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Carrie Macon '20L

Access to Education Carrie Macon '20L worked with the Guardian ad Litem education team at the Children's Law Center in Washington, DC this summer.

Carrie Macon is a second-year law student from Murfreesboro, Tennessee. She graduated from the University of Tennessee-Knoxville in 2011 with a degree in Political Science. Prior to law school, she taught fifth grade in Nashville and Johnson City, Tennessee. At W&L Law, she is a staff writer for the Washington and Lee Law Review and a board member for the American Constitution Society.

What did you do for work this summer?

I worked as a summer law clerk for the Children’s Law Center (CLC) in Washington, D.C. I specifically worked with CLC’s Guardian ad Litem education team.

How did you find/get this position?

As a former teacher, I knew I wanted to do something related to education law during my first summer.  I attended the Equal Justice Works Job Fair and Conference in October, and while the Children’s Law Center did not participate, attending the fair made me realize that I wanted to work in D.C.  I then found the CLC by searching for education law organizations in D.C.  When I saw that one of CLC’s goals is to ensure that all D.C. children have access to quality education, I knew wanted to apply.

Describe your work experience.

My summer experience gave me the opportunity to learn about a variety of different issues D.C. families face.  Throughout the summer, I researched issues related to home-hospital instruction, the Individuals with Disabilities Act’s stay-put provision, and special education transportation.  I had the opportunity to accompany attorneys to home visits, school meetings, and hearings.  Additionally, CLC hosted several trainings so that the summer clerks could learn about other pertinent topics, like D.C. housing issues and the D.C. foster care system.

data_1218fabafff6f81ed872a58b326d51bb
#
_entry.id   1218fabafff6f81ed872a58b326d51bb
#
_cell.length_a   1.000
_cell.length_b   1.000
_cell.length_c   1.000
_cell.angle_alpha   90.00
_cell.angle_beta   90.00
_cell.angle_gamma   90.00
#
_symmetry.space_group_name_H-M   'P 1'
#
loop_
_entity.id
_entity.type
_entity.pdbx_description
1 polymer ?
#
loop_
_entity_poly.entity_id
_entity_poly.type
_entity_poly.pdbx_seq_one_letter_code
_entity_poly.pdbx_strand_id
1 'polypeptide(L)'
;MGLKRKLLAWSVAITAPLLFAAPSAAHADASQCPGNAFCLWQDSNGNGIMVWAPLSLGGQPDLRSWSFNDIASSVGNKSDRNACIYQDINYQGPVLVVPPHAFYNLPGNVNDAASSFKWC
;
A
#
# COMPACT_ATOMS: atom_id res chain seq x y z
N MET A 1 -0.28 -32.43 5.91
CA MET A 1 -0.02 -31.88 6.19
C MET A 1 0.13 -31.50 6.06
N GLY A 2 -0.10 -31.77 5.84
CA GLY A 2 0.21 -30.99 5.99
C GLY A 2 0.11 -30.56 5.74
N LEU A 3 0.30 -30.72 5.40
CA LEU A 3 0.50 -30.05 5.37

What were some skills you developed this summer?

In addition to the trainings on D.C. legal issues, I participated in several trial skills trainings.  I was able to attend a D.C. Family Court training on exceptions to hearsay, and CLC’s own trainings allowed us clerks to develop theories and themes of cases, write mock openings and closings, and develop mock direct and cross examination questions.  The trial skills trainings culminated in a full-day neglect trial simulation at the end of the summer.  These experiences allowed me to start to develop litigation skills.

What classes or experiences were useful in preparing you for the summer work?

Legal research and legal writing were most useful in preparing me for the summer.  I referenced my legal writing books and legal research class notes on several occasions throughout my time at CLC.  It was also helpful to have exposure to administrative law because CLC’s work intersects with state agencies.

What surprised you about the work you did this summer?

I was most surprised by how dynamic direct representation can be.  Each day brought new challenges.  Within one day, I could work on research tasks, attend office or court trainings, help locate resources for clients and attorneys, reach out to clients to set up school visits, and attend school meetings.

What was your favorite aspect of this summer work experience?

My favorite aspect of this summer was that I had many opportunities to get out of the office and interact with clients.  I loved observing court hearings, school meetings, and accompanying my supervising attorney on home visits.  This allowed me to understand how my work impacted clients’ lives.

Has this experience helped you figure out post graduate plans, and if so, how?

I’m still not certain what type of law I want to practice post-graduation. However, my experience did help confirm that I want to advocate for marginalized populations in some capacity.

How do you think this experience will shape the rest of your time at W&L Law?

My experience at CLC exposed me to evidence topics and trial skills that will help me in my 2L and 3L classes.  I had the privilege of observing several attorneys in different advocacy settings.  As someone who was hesitant about litigation entering law school, my summer experience has caused me to become more interested in litigation related classes.